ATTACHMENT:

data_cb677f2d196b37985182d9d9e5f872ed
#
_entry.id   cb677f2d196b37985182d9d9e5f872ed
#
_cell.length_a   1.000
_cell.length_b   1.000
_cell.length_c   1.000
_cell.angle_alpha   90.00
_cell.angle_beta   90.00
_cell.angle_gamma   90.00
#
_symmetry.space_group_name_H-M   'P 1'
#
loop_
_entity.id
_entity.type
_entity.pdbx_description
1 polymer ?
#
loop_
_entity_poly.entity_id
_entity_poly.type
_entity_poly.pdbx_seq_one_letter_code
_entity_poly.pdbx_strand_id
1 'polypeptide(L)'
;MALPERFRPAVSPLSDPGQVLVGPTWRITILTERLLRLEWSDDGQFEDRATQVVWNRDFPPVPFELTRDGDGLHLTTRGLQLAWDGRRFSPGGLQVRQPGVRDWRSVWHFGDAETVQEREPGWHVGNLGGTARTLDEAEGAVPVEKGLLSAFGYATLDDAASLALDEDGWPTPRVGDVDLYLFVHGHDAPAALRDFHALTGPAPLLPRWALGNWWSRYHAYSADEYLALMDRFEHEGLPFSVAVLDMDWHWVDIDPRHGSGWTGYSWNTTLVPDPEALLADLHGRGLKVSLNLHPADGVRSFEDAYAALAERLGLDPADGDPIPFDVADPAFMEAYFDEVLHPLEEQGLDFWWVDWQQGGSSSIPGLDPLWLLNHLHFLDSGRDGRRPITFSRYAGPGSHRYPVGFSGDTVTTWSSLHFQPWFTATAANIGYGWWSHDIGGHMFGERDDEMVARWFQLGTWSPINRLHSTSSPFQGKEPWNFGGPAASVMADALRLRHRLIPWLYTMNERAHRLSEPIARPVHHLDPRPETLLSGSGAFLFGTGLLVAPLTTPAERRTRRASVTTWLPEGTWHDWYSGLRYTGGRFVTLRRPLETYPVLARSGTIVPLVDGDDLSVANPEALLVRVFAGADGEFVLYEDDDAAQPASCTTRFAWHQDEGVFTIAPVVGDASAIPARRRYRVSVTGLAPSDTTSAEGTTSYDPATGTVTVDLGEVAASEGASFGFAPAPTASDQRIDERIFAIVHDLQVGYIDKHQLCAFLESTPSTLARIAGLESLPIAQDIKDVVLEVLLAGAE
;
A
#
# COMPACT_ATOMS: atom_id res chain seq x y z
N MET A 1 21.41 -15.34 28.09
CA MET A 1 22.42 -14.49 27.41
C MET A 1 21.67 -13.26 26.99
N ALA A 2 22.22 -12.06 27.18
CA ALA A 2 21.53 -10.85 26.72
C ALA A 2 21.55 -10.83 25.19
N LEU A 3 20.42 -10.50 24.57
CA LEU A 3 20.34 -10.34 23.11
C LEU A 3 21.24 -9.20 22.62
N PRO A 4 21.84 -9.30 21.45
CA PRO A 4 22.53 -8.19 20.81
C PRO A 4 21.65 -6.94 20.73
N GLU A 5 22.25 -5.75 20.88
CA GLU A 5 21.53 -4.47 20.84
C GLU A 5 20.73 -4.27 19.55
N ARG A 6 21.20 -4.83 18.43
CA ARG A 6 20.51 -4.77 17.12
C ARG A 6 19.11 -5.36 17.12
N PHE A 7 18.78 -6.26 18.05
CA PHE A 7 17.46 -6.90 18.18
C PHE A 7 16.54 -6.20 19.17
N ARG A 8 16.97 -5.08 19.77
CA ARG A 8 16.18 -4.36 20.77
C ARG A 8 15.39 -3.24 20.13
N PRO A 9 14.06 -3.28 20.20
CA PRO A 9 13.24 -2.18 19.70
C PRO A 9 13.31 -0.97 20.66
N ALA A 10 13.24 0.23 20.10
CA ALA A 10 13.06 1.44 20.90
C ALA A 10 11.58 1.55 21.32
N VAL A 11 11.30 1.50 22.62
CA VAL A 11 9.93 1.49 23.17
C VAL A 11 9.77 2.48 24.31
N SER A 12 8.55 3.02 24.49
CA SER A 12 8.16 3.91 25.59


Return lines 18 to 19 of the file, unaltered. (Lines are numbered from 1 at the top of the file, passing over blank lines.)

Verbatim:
1 polymer ?
#